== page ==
"This tells us that tumors continue to listen to their environments," Ewald says. "Our data suggest that tumors with genetic changes that favor cancer spread may not disperse until they are within a permissive environment." A dispersal-permissive environment is enough to provoke invasive behavior in all mammary tissue, healthy and cancerous, Ewald explains, and the difference between the two can be a single genetic change that allows the dispersal to continue unchecked.
-end-
Other authors of the report include Kim-Vy Nguyen-Ngoc, Kevin Cheung, Eliah Shamir and Ryan Gray from The Johns Hopkins University; Audrey Brenot and Zena Werb from the University of California, San Francisco; and William Hines and Paul Yaswen from Lawrence Berkeley National Laboratory.

The research was supported by the Sidney Kimmel Comprehensive Cancer Center at Johns Hopkins and by grants from the National Cancer Institute (R01CA056721, R01CA138818, U01CA155758, U54CA151838, P50CA88843), the National Institute of Environmental Health Sciences (U01ES019458) and the Safeway Foundation Award for Breast Cancer Research.

On the Web:

Link to article in PNAS: http://www.pnas.org/content/109/39/E2595.full

Ewald lab: http://www.hopkinsmedicine.org/cellbio/dept/EwaldProfile.html

Johns Hopkins Medicine

Related Breast Cancer Articles:

Partial breast irradiation effective treatment option for low-risk breast cancer
Partial breast irradiation produces similar long-term survival rates and risk for recurrence compared with whole breast irradiation for many women with low-risk, early stage breast cancer, according to new clinical data from a national clinical trial involving researchers from The Ohio State University Comprehensive Cancer Center - Arthur G.
Breast screening linked to 60 per cent lower risk of breast cancer death in first 10 years
Women who take part in breast screening have a significantly greater benefit from treatments than those who are not screened, according to a study of more than 50,000 women.
More clues revealed in link between normal breast changes and invasive breast cancer
A research team, led by investigators from Georgetown Lombardi Comprehensive Cancer Center, details how a natural and dramatic process -- changes in mammary glands to accommodate breastfeeding -- uses a molecular process believed to contribute to survival of pre-malignant breast cells.
Breast tissue tumor suppressor PTEN: A potential Achilles heel for breast cancer cells
A highly collaborative team of researchers at the Medical University of South Carolina and Ohio State University report in Nature Communications that they have identified a novel pathway for connective tissue PTEN in breast cancer cell response to radiotherapy.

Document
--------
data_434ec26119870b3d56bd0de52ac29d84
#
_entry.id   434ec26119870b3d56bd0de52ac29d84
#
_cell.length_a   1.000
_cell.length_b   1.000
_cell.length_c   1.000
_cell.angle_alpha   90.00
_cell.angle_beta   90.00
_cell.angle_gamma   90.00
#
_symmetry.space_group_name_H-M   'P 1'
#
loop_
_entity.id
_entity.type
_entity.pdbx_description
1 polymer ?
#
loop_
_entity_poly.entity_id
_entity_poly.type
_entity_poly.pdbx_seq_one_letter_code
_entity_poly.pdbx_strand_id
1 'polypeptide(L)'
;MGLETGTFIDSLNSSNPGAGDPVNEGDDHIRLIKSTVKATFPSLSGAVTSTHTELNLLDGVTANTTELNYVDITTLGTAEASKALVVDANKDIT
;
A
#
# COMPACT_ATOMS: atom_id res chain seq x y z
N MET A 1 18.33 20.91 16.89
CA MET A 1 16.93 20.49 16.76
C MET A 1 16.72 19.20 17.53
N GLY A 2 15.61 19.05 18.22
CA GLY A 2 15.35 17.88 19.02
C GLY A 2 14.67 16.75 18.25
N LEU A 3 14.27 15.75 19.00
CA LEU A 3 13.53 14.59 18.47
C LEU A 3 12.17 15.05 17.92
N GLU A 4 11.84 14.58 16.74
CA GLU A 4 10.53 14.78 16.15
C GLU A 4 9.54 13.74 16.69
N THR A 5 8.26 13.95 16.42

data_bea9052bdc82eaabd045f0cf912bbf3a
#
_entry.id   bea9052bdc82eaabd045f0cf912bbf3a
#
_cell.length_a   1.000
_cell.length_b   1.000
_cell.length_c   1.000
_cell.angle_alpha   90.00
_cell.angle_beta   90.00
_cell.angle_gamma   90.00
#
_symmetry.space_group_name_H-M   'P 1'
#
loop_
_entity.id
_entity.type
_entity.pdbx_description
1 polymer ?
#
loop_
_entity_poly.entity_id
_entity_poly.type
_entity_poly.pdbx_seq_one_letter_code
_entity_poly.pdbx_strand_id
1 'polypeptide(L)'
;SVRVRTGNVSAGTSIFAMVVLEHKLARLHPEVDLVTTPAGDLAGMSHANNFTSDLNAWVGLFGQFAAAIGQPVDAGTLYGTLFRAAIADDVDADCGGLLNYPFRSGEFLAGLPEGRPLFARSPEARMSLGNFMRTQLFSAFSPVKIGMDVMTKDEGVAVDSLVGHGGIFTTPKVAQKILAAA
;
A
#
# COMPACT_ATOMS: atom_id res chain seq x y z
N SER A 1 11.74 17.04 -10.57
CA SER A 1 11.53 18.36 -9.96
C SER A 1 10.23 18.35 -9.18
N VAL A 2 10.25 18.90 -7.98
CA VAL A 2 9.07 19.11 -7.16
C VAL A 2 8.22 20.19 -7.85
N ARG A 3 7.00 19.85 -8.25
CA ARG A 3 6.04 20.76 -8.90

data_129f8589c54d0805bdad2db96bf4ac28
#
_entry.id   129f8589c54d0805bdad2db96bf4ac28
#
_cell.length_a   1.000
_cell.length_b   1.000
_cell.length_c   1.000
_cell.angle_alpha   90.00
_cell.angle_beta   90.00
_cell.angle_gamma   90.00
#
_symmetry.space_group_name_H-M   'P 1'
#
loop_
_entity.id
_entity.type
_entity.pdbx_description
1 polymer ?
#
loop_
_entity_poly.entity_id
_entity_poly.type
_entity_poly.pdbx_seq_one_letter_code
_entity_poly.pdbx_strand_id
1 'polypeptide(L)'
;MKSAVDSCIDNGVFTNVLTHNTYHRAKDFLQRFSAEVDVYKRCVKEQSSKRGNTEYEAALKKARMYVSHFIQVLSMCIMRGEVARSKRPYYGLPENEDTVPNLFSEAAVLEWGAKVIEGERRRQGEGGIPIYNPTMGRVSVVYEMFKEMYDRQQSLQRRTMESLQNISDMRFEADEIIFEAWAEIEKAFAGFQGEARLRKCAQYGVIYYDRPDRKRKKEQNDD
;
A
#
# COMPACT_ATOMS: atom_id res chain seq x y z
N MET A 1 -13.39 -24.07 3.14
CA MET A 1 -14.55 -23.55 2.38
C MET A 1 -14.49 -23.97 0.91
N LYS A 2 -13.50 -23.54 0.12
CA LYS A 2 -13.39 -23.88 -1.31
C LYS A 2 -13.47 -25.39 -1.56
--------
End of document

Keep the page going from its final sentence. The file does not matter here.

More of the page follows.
Computers equal radiologists in assessing breast density and associated breast cancer risk
Automated breast-density evaluation was just as accurate in predicting women's risk of breast cancer, found and not found by mammography, as subjective evaluation done by radiologists, in a study led by researchers at UC San Francisco and Mayo Clinic.
More Breast Cancer News and Breast Cancer Current Events

Best Science Podcasts 2019

We have hand picked the best science podcasts for 2019. Sit back and enjoy new science podcasts updated daily from your favorite science news services and scientists.
Now Playing: TED Radio Hour

Erasing The Stigma
Many of us either cope with mental illness or know someone who does. But we still have a hard time talking about it. This hour, TED speakers explore ways to push past — and even erase — the stigma. Guests include musician and comedian Jordan Raskopoulos, neuroscientist and psychiatrist Thomas Insel, psychiatrist Dixon Chibanda, anxiety and depression researcher Olivia Remes, and entrepreneur Sangu Delle.
Now Playing: Science for the People

#537 Science Journalism, Hold the Hype
Everyone's seen a piece of science getting over-exaggerated in the media. Most people would be quick to blame journalists and big media for getting in wrong. In many cases, you'd be right. But there's other sources of hype in science journalism. and one of them can be found in the humble, and little-known press release. We're talking with Chris Chambers about doing science about science journalism, and where the hype creeps in. Related links: The association between exaggeration in health related science news and academic press releases: retrospective observational study Claims of causality in health news: a randomised trial This...